McCarty v. Hillstone Restaurant Group, Inc., No. 16-11519 (5th Cir. 2017)

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Justia Opinion Summary

Plaintiffs, Pamela and Nick McCarty, filed suit against Hillstone, alleging a premises liability claim after Pamela slipped and fell at one of defendant's restaurants. The Fifth Circuit affirmed the district court's grant of summary judgment dismissal and held that plaintiffs failed to identify evidence from which a jury could, under any of the three methods of proof outlined in Wal-Mart Stores, Inc. v. Reece, 81 S.W.3d 12, 814–15 (Tex. 2002), conclude that Hillstone had actual or constructive knowledge of the restaurant floor's allegedly dangerous condition.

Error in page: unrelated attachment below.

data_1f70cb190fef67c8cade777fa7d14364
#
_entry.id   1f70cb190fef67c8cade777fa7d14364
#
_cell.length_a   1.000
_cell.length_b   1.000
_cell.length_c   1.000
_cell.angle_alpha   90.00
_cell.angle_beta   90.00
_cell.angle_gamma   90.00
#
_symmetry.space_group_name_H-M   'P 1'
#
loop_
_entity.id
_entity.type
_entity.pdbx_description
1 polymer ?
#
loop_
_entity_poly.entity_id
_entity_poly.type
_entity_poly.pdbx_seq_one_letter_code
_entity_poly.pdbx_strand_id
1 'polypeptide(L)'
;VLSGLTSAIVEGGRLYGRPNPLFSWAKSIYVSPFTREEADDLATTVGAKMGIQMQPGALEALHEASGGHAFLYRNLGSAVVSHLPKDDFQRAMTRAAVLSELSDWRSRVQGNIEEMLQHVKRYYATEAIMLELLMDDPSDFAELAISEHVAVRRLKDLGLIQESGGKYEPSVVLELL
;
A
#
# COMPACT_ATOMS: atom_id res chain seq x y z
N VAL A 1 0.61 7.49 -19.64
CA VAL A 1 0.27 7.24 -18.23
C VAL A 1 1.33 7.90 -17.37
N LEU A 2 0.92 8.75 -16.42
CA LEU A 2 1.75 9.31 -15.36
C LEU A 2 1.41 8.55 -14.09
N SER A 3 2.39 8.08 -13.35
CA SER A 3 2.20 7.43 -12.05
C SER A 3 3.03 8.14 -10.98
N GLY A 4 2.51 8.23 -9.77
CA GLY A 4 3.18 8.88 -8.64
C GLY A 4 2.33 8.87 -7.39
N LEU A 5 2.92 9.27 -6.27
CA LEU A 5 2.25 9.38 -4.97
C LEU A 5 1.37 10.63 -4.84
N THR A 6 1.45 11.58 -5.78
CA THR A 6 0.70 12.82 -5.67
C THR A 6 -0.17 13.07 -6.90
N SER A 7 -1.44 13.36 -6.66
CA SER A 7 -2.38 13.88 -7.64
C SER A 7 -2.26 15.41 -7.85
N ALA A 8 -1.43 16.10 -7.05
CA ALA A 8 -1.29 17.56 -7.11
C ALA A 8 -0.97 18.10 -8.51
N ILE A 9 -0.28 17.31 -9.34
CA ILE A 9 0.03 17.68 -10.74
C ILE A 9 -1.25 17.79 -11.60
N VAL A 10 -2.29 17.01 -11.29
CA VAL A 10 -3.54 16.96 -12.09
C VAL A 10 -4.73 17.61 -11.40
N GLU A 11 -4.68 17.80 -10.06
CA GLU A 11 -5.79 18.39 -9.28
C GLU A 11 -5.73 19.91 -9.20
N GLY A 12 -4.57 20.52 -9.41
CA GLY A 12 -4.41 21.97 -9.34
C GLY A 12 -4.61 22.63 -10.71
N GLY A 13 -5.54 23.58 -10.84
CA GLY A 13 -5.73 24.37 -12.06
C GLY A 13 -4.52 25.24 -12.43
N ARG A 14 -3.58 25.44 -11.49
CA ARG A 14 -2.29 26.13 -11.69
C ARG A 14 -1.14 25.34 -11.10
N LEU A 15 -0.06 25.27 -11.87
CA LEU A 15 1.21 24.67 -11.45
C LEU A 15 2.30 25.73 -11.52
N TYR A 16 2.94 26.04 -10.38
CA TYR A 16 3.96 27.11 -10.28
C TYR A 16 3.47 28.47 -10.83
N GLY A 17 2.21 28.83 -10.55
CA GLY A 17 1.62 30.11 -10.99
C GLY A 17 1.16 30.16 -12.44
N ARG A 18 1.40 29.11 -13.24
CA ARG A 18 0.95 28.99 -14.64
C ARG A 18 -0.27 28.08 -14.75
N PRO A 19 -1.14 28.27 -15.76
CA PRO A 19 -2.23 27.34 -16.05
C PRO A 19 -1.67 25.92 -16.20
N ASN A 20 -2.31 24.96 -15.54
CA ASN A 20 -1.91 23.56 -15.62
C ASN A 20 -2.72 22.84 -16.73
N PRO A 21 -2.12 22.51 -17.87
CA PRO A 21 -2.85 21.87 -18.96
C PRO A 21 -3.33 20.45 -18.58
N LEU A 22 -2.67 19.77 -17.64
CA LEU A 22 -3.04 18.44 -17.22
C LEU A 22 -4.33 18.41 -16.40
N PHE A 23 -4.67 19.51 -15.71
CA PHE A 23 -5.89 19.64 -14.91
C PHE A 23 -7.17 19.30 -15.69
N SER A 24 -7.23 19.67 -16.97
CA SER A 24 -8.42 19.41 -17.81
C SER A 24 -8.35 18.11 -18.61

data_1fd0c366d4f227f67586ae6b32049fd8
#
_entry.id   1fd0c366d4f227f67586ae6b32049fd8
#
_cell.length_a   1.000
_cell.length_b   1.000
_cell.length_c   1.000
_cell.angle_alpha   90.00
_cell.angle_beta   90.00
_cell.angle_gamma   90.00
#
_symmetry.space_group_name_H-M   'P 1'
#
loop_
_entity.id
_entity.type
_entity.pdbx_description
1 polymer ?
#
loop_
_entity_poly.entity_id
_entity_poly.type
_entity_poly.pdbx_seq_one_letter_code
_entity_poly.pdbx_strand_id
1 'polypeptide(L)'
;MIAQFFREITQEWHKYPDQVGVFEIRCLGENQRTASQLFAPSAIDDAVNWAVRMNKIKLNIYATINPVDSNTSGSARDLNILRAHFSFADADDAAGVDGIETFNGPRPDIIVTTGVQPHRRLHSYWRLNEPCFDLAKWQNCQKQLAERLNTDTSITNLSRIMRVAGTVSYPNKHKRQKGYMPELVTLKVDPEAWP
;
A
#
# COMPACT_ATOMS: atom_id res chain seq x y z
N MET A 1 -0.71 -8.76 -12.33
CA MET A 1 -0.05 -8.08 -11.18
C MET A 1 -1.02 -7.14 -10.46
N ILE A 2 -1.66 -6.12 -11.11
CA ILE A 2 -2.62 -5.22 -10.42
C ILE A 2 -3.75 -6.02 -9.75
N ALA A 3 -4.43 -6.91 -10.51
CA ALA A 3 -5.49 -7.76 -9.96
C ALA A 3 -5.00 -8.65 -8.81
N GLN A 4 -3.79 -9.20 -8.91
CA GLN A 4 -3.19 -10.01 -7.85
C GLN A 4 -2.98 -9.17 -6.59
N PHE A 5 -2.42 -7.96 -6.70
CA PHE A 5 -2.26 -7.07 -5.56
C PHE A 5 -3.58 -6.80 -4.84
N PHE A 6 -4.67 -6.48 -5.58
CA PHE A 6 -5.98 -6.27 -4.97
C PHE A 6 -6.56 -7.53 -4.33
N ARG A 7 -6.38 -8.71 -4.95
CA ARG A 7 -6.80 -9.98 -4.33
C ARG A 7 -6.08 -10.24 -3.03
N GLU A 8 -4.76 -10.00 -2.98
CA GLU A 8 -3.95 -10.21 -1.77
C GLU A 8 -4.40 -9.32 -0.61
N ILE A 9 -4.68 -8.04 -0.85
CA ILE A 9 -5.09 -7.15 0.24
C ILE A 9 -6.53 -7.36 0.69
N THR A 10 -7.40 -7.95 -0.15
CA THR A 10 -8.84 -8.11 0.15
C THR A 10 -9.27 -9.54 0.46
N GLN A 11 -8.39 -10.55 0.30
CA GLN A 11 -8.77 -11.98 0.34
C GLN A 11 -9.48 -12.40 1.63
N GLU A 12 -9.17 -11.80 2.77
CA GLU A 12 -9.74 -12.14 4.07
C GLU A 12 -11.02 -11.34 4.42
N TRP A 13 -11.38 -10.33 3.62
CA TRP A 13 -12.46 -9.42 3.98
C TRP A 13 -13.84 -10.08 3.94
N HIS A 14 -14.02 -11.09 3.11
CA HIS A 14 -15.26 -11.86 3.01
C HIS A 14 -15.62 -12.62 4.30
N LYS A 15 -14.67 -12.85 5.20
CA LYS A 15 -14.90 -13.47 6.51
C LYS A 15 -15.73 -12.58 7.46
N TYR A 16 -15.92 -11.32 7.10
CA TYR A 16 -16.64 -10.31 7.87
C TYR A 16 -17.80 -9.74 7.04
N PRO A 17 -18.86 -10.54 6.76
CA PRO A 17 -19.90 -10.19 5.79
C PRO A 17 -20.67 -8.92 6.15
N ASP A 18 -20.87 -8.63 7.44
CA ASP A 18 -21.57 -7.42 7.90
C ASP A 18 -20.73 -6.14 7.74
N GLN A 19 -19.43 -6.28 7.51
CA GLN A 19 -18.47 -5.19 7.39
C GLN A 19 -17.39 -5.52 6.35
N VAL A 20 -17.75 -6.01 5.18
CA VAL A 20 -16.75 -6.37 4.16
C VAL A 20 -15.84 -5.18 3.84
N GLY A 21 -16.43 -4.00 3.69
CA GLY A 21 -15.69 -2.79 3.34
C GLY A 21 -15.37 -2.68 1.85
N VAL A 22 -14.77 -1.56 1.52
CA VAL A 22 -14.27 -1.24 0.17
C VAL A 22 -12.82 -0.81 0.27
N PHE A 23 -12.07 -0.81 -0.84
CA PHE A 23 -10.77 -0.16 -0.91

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Case: 16-11519 Document: 00514077577 Page: 1 Date Filed: 07/18/2017 IN THE UNITED STATES COURT OF APPEALS FOR THE FIFTH CIRCUIT United States Court of Appeals Fifth Circuit No. 16-11519 PAMELA MCCARTY; NICK MCCARTY, FILED July 18, 2017 Lyle W. Cayce Clerk Plaintiffs - Appellants v. HILLSTONE RESTAURANT GROUP, INCORPORATED, doing business as Houston’s Restaurant, Defendant - Appellee Appeal from the United States District Court for the Northern District of Texas Before JOLLY, SMITH, and GRAVES, Circuit Judges. JAMES E. GRAVES, JR., Circuit Judge: In this appeal, Pamela and Nick McCarty contend the district court erred by granting summary judgment in favor of Hillstone Restaurant Group, Inc. (“Hillstone”). We AFFIRM. FACTUAL BACKGROUND On February 16, 2014, the McCartys and another couple went to dinner at Houston’s Restaurant (“Houston’s”), a business operated by Hillstone. Mrs. McCarty fell while walking to the restrooms, which required her to pass the restaurant’s kitchen. At the time, Mrs. McCarty was using crutches due to a recent surgery on her heel. The McCartys allege some substance on the floor Case: 16-11519 Document: 00514077577 Page: 2 Date Filed: 07/18/2017 No. 16-11519 outside the restaurant’s kitchen and restrooms caused Mrs. McCarty’s crutch to slip from underneath her. JURISDICTION Federal subject matter jurisdiction exists based upon diversity of citizenship. The McCartys are Texas citizens, while Hillstone is a Delaware corporation with its principal place of business in Atlanta, Georgia. This court has appellate jurisdiction over the McCartys’ appeal pursuant to 28 U.S.C. § 1291. STANDARD OF REVIEW “[This court] review[s] ‘a grant of summary judgment . . . de novo, applying the same standard on appeal that is applied by the district court.’” Ocwen Loan Servicing, L.L.C. v. Berry, 852 F.3d 469 (5th Cir. 2017) (quoting Tiblier v. Dlabal, 743 F.3d 1004, 1007 (5th Cir. 2014)) (bracket omitted). “Summary judgment is appropriate ‘if the movant shows that there is no genuine dispute as to any material fact and the movant is entitled to judgment as a matter of law.’” Id. (quoting FED. R. CIV. P. 56(a)). “[This court] also review[s] ‘a district court’s determinations of state law de novo.’” Id. (quoting Lozovyy v. Kurtz, 813 F.3d 576, 580 (5th Cir. 2015)). “Once the moving party has demonstrated the absence of a material fact issue, the non-moving party must ‘go beyond the pleadings and designate specific facts showing that there is a genuine issue for trial.’” Boudreaux v. Swift Transp. Co., 402 F.3d 536, 540 (5th Cir. 2005) (quoting Little v. Liquid Air Corp., 37 F.3d 1069, 1075 (5th Cir. 1994) (en banc)). “This burden will not be satisfied by ‘some metaphysical doubt as to the material facts, by conclusory allegations, by unsubstantiated assertions, or by only a scintilla of evidence.’” Id. (quoting Little, 37 F.3d at 1075). “Rather, the non-moving party must ‘set forth specific facts showing the existence of a “genuine” issue concerning every essential component of its case.’” Id. (quoting Morris v. Covan World Wide 2 Case: 16-11519 Document: 00514077577 Page: 3 Date Filed: 07/18/2017 No. 16-11519 Moving, Inc., 144 F.3d 377, 380 (5th Cir. 1998)). “A dispute as to a material fact is ‘genuine’ if the evidence is such that a reasonable jury could return a verdict for the nonmoving party.” Id. “When considering summary judgment evidence, [this court] must view ‘all facts and inferences . . . in the light most favorable to the nonmoving party.’” Id. (quoting Armstrong v. Am. Home Shield Corp., 333 F.3d 566, 568 (5th Cir. 2003)). “[This court] must ‘not weigh the evidence or evaluate the credibility of witnesses.’” Id. (quoting Morris, 144 F.3d at 380). “[This court] resolve[s] factual controversies in favor of the nonmoving party, but only where there is an actual controversy, that is, when both parties have submitted evidence of contradictory facts.” Id. (quoting Little, 37 F.3d at 1075). “[This court] will not assume ‘in the absence of any proof . . . that the nonmoving party could or would prove the necessary facts,’ and will grant summary judgment ‘in any case where critical evidence is so weak or tenuous on an essential fact that it could not support a judgment in favor of the nonmovant.’” Id. (quoting Little, 37 F.3d at 1075). ANALYSIS The McCartys assert a premises liability claim. Under Texas law, “[g]enerally, premises owners . . . have a duty to protect invitees from, or warn them of, conditions posing unreasonable risks of harm if the owners knew of the conditions or, in the exercise of reasonable care, should have known of them.” Henkel v. Norman, 441 S.W.3d 249, 251 (Tex. 2014). “To prevail on a premises liability claim against a property owner, an injured invitee must establish four elements: (1) the property owner had actual or constructive knowledge of the condition causing the injury; (2) the condition posed an unreasonable risk of harm; (3) the property owner failed to take reasonable care to reduce or eliminate the risk; and 3 Case: 16-11519 Document: 00514077577 Page: 4 Date Filed: 07/18/2017 No. 16-11519 (4) the property owner’s failure to use reasonable care to reduce or eliminate the risk was the proximate cause of injuries to the invitee.” Id. at 251–52. This case turns on the knowledge element. The Supreme Court of Texas has identified three methods by which a plaintiff may satisfy the knowledge element in a slip-and-fall case. See Wal-Mart Stores, Inc. v. Reece, 81 S.W.3d 812, 814–15 (Tex. 2002). 1 First, a plaintiff may “establish[ ] that . . . the defendant placed the substance on the floor.” Id. at 814. Second, a plaintiff may “establish[ ] that . . . the defendant actually knew that the substance was on the floor.” Id. at 814. Third, a plaintiff may “establish[ ] that . . . it is more likely than not that the condition existed long enough to give the premises owner a reasonable opportunity to discover it.” Id. at 814. Plaintiffs may rely upon both direct and circumstantial evidence of a defendant’s knowledge. See Wal-Mart Stores, Inc. v. Gonzalez, 968 S.W.2d 934, 935–36 (Tex. 1998). Circumstantial evidence must “either directly or by reasonable inference” support the conclusion that the defendant had knowledge of the alleged risk. See Sampson v. Univ. of Tex. at Austin, 500 S.W.3d 380, 394 (Tex. 2016) (quoting Suarez v. City of Tex. City, 465 S.W.3d 623, 634 (Tex. 2015)). “An inference is not reasonable if premised on mere suspicion—‘some suspicion linked to other suspicion produces only more suspicion, which is not the same as some evidence.’” Id. (quoting Suarez, 465 S.W.3d at 634). As discussed below, the McCartys have not identified evidence from which a jury could, under any of the three methods of proof outlined in Reece, The Reece court described the first element as the “notice element” rather than the “knowledge” element, but the court’s discussion suggests no meaningful distinction between “notice” and “knowledge.” See Reece, 81 S.W.3d at 814 (“To prevail, Reece had to prove, among other things, that Wal-Mart had actual or constructive notice of the spill.”). 1 4 Case: 16-11519 Document: 00514077577 Page: 5 Date Filed: 07/18/2017 No. 16-11519 conclude Hillstone had actual or constructive knowledge of the restaurant floor’s allegedly dangerous condition. The district court’s summary judgment dismissal was therefore proper. A. Evidence that Hillstone placed a substance on the floor Even assuming that Mrs. McCarty slipped on a foreign substance, the summary judgment record does not contain sufficient evidence for a jury to conclude Hillstone placed the substance. What evidence the record does contain about how a foreign substance might have gotten onto the floor is simply too speculative. For example, a restaurant manager acknowledged it is “possible” that employees tracked food or water from the restaurant’s kitchen floor or spilled liquid from drinks in the area where Mrs. McCarty fell. Restaurant employees also testified that, while moving between the kitchen and seating areas, the wait staff frequently traversed the same area. At best, this evidence raises a mere suspicion that restaurant employees might have tracked or spilled a foreign substance where the fall occurred. Mere suspicion is insufficient to carry the McCartys’ burden of establishing a genuine issue for trial. See Sampson, 500 S.W.3d at 394. B. Evidence that Hillstone actually knew a substance was on the floor Similarly, the summary judgment record is devoid of any evidence that any Hillstone employee actually knew a foreign substance was on the floor where Mrs. McCarty fell. The McCartys rely upon the initial version of a written statement prepared by a Hillstone employee who saw Mrs. McCarty fall. In that statement, the employee wrote, “I did see any food/debris, any water, moist[ure], or other obstacle in which she could have slipped or tripped on in the area in which she was walking and eventually fell.” Before his deposition, however, the employee revised the statement to indicate that he 5 Case: 16-11519 Document: 00514077577 Page: 6 Date Filed: 07/18/2017 No. 16-11519 “did not see” (emphasis added) any such substances or obstacles. We share the district court’s conclusion that the employee simply corrected a typographical error. C. Evidence that a substance was on the floor long enough to give Hillstone a reasonable opportunity to discover it The McCartys acknowledge that, even assuming a foreign substance was on the floor where Mrs. McCarty fell, no evidence tends to establish how long the substance was there. Without such evidence, the McCartys cannot establish Hillstone’s constructive knowledge of the alleged dangerous condition. “Constructive knowledge is a substitute in the law for actual knowledge.” CMH Homes, Inc. v. Daenen, 15 S.W.3d 97, 102 (Tex. 2000). “In premises cases constructive knowledge can be established by showing that the condition had existed long enough for the owner or occupier to have discovered it upon reasonable inspection.” Id. at 102–03. “What constitutes a reasonable time for a premises owner to discover a dangerous condition will, of course, vary depending upon the facts and circumstances presented.” Reece, 81 S.W.3d at 816. In all cases, however, “there must be some proof of how long the hazard was there before liability can be imposed on the premises owner for failing to discover and rectify, or warn of, the dangerous condition.” Id. (emphasis added). “Otherwise, owners would face strict liability for any dangerous condition on their premises, an approach [the Texas Supreme Court has] clearly rejected.” Id. Moreover, “when circumstantial evidence is relied upon to prove constructive notice, the evidence must establish that it is more likely than not that the dangerous condition existed long enough to give the proprietor a reasonable opportunity to discover the condition.” Gonzalez, 968 S.W.2d at 936. If circumstantial evidence “supports only the possibility that 6 Case: 16-11519 Document: 00514077577 Page: 7 Date Filed: 07/18/2017 No. 16-11519 the dangerous condition existed long enough to give [the premises owner] a reasonable opportunity to discover it,” the premises owner cannot be charged with constructive notice. Id. The McCartys’ reliance upon Beach Bait & Tackle v. Bull is unavailing. See 82 S.W.3d 663 (Tex. App.—San Antonio 2002). In Beach Bait & Tackle, the court held a jury could infer the premises owner knew “there would be water on the floor . . . after it rained” due to undisputed evidence that “water seeped under the back wall” of the premises after hard rains. Id. at 666. The Beach Bait & Tackle court’s analysis of this issue relied upon City of San Antonio v. Rodriguez, 931 S.W.2d 535 (Tex. 1996) and Wal-Mart Stores, Inc. v. Tinsley, 998 S.W.2d 664 (Tex. App.—Texarkana 1999, pet. denied). Id. The evidence in each of these cases provided context for how long the hazardous condition had existed, in the form of either a discrete and readily documented antecedent event (e.g., a rainfall) or an attribute of the hazard (e.g., a puddle’s size, from which the jury could reasonably infer how long the puddle had been growing). 2 In this case, by contrast, no evidence would permit the jury to trace the alleged slip risk to a particular antecedent event. Nor could a jury infer from any attributes of the alleged hazard that it had been growing over any length of time. At oral argument, the McCartys candidly admitted that no evidence gives any temporal context to the alleged dangerous condition. As they In City of San Antonio v. Rodriguez, the Texas Supreme Court held a jury could infer “the person in charge of [a] recreation center . . . knew that there would be water on the floor . . . [when] there was evidence that the person in charge . . . knew of the leaks in the roof and knew that it had been raining.” 931 S.W.2d at 537. In Tinsley, the Court of Appeals held that the large size of a puddle inside the premises, coupled with the lack of evidence that “any leak [from the ceiling] was sudden or of a large quantity at any time,” provided a sufficient basis for the jury to deem it more likely than not that water had dripped from the ceiling “over an extended period of time.” See 998 S.W.2d at 669. 2 7 Case: 16-11519 Document: 00514077577 Page: 8 Date Filed: 07/18/2017 No. 16-11519 acknowledged, no evidence in the summary judgment record addresses the question of whether the alleged condition existed for mere seconds or several hours. Given the absence of any temporal context for the alleged hazard, Hillstone may not be charged with constructive knowledge of the alleged slip risk. CONCLUSION For the foregoing reasons, we AFFIRM. 8